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Digital library services news – fall 2021

Contributors to this issue: Cathy Aster,  Hannah Frost, Dinah Handel, Andria Olson and Michael Olson.
As always, we are grateful for our many collaborators! 

La Vois des Femmes - french newspaper cover shot

Suzanne Comhaire-Sylvain digitization project

In October, the Digital Production Group began a project to digitize a selection of materials from the Suzanne Comhaire-Sylvain papers. Comhaire-Sylvain was the first woman Haitian anthropologist, and conducted anthropological work around the world. She was part of a family of groundbreaking women: her sister, Yvonne Sylvain, was the first Haitian woman physician and the first gynecologist-obstetrician of the country, and her other sister, Madeleine Sylvain, was one of the founders of the “Ligue Feminine d’Action Sociale” (Feminine League for Social Action) which fought for women’s legal rights. Suzanne Comhaire-Sylvain’s anthropological work focused on women in Haiti and Africa, Haitian folklore, and Creole.

The items to be digitized include: the rare newspaper, “La Voix des Femmes”, which published many articles by Comhaire-Sylvain; field notes; family correspondence; photographs; and other materials. The project will also support an upcoming special journal issue led by Stanford faculty member Dr. Fatoumata Seck. The project was proposed by Regina Roberts and Sarah Sussman, and the project team also includes Kat Dimitruk, Lorna Corbetta, Kristen St. John, Jessica Cebra, and Arcadia Falcone. We are thrilled to work on this project and to support greater research and teaching about Suzanne Comhaire-Sylvain.


Kabir Hermon, one month on the job

At the start of fall quarter, we announced that Kabir Hermon joined SUL as the newest member of DLSS Digitization Services team. After his first month, we wanted to hear from Kabir about how it’s going.

What is different about working at SUL compared to your previous position at the Library of Congress?
I have agency to make changes and decisions without bureaucracy or having to convince a bunch of other audio engineers. I like working with Geoff, as it’s reassuring to have another set of eyes and ears on my work as I learn the ropes.

Interesting sound recordings that you have worked on here so far?
A Huey Newton radio broadcast calling for healthcare and equality, an Allen Ginsberg recording on the poetry of William Carlos Williams, and also the Ambassador Auditorium performances, because they are recorded really well and sound great!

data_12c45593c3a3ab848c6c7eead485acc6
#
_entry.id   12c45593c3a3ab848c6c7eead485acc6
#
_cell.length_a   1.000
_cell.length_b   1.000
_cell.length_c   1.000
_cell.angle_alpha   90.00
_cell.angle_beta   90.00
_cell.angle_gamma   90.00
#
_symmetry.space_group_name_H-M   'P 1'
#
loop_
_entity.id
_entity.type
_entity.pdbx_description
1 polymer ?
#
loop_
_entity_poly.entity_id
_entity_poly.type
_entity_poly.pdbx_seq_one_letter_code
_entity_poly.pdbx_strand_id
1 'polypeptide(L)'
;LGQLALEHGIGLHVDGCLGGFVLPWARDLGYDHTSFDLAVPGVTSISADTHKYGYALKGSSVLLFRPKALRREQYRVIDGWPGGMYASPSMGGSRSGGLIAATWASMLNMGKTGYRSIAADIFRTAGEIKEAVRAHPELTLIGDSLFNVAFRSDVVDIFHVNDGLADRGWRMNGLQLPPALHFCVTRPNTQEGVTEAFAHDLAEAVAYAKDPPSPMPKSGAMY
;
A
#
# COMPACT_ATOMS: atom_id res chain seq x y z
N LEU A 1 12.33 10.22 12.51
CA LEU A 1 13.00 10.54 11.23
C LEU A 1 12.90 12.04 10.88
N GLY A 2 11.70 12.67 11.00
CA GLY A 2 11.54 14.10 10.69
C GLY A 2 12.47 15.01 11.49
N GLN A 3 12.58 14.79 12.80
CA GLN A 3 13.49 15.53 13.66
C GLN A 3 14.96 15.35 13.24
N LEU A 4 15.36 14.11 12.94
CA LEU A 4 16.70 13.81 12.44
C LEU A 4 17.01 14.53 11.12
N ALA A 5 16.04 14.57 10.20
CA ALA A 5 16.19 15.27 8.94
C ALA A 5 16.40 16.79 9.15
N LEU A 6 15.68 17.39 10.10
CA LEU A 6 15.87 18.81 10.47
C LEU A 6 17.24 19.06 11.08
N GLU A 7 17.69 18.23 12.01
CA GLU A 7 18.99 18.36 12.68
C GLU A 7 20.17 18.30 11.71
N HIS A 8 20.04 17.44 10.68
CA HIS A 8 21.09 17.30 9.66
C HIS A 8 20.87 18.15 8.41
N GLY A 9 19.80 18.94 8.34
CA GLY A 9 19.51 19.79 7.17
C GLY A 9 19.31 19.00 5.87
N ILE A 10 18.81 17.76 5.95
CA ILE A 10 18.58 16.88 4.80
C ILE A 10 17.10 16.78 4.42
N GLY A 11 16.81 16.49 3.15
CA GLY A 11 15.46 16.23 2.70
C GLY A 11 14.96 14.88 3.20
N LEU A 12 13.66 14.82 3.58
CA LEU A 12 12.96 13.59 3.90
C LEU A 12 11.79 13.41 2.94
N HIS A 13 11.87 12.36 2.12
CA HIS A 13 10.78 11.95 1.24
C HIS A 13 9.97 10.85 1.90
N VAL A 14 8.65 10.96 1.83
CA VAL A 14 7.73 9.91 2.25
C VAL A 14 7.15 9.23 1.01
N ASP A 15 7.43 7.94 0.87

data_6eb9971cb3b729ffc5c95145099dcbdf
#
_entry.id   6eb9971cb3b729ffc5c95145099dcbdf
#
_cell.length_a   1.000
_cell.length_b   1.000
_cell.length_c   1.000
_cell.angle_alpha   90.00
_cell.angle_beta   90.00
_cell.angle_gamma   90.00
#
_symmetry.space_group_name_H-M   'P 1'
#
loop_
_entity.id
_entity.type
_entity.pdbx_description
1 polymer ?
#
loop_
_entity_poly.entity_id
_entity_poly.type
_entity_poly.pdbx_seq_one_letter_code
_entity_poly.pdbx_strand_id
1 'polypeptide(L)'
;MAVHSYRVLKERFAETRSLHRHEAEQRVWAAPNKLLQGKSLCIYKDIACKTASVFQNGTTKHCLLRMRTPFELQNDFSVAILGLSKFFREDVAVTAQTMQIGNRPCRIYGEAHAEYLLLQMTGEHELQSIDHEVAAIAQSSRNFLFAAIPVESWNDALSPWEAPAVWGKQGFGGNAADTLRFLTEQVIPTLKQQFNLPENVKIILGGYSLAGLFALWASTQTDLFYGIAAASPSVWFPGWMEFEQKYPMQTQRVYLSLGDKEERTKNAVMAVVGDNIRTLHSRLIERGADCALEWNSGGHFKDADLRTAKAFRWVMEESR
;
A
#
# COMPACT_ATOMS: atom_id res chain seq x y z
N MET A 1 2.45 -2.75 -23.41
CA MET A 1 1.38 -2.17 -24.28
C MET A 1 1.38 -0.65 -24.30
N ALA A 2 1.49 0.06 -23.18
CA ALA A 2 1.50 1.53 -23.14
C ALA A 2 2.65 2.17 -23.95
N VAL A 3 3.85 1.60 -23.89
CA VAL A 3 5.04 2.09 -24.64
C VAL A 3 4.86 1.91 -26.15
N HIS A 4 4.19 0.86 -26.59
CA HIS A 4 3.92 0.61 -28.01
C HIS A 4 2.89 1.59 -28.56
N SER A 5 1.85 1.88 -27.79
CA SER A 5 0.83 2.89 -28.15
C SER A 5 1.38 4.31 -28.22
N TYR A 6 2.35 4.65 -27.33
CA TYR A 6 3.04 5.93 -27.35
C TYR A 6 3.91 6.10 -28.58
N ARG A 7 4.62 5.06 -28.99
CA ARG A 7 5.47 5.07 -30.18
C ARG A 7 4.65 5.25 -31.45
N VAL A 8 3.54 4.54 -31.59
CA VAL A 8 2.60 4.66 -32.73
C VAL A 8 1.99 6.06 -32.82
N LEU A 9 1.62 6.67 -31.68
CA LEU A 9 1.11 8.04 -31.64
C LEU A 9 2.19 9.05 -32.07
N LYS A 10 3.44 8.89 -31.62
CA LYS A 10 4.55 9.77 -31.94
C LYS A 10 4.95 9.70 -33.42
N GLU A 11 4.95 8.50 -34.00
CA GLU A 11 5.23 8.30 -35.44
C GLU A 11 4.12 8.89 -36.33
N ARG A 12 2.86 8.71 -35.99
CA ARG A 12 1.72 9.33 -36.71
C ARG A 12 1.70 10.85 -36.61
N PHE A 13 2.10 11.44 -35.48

What do you like about living in the Bay Area?
The weather of course, also being close to the water, and the dog parks. 


"Roti"-tō heiyō chishi shiryōzu -- 「ロティ」島兵要地誌資料圖

Massive map collection fully scanned!

The effort to compile, organize, catalog, and digitize 10,754 Japanese Imperial Maps captured during WWII has been no small feat that has spanned a decade. With the help of staff, students, scholars, and librarians from around the world, we are excited to share that the final part of our collections has been cataloged and digitized. Shizuka Nakazaki, our map assistant who has been at the forefront of processing and cataloging these maps for several years, will now work with David Medeiros, our GIS specialist, to continue creating online indexes for these digitized map sets.

View the completed online indexes to date and read more about the history of Stanford’s WWII Captured Maps project.


Hohbach wall screens to host new visual library experiences for visitors

In collaboration with multiple staff across Stanford Libraries, DLSS is creating a platform for preparing and hosting visually centric digital library content delivered as an onsite/interactive experience for visitors to Hohbach Hall when it opens in January 2022. The first instance for this platform will be available on two Hohbach wall screens, each representing a broad theme: Silicon Valley Archives and a yet-to be-named screen centered on diversity in Silicon Valley. Content from the Stanford Digital Repository will be showcased via different “experiences” featuring either images or video with accompanying text, as visitors to a museum might find. A cross-unit team from Humanities and Area Studies, Special Collections, SUL Communications, SUL Tech Support, and several DLSS units has been meeting for the past year to define, articulate and solidify project requirements. The project is currently in the application development stage with the DLSS Access and Discovery team.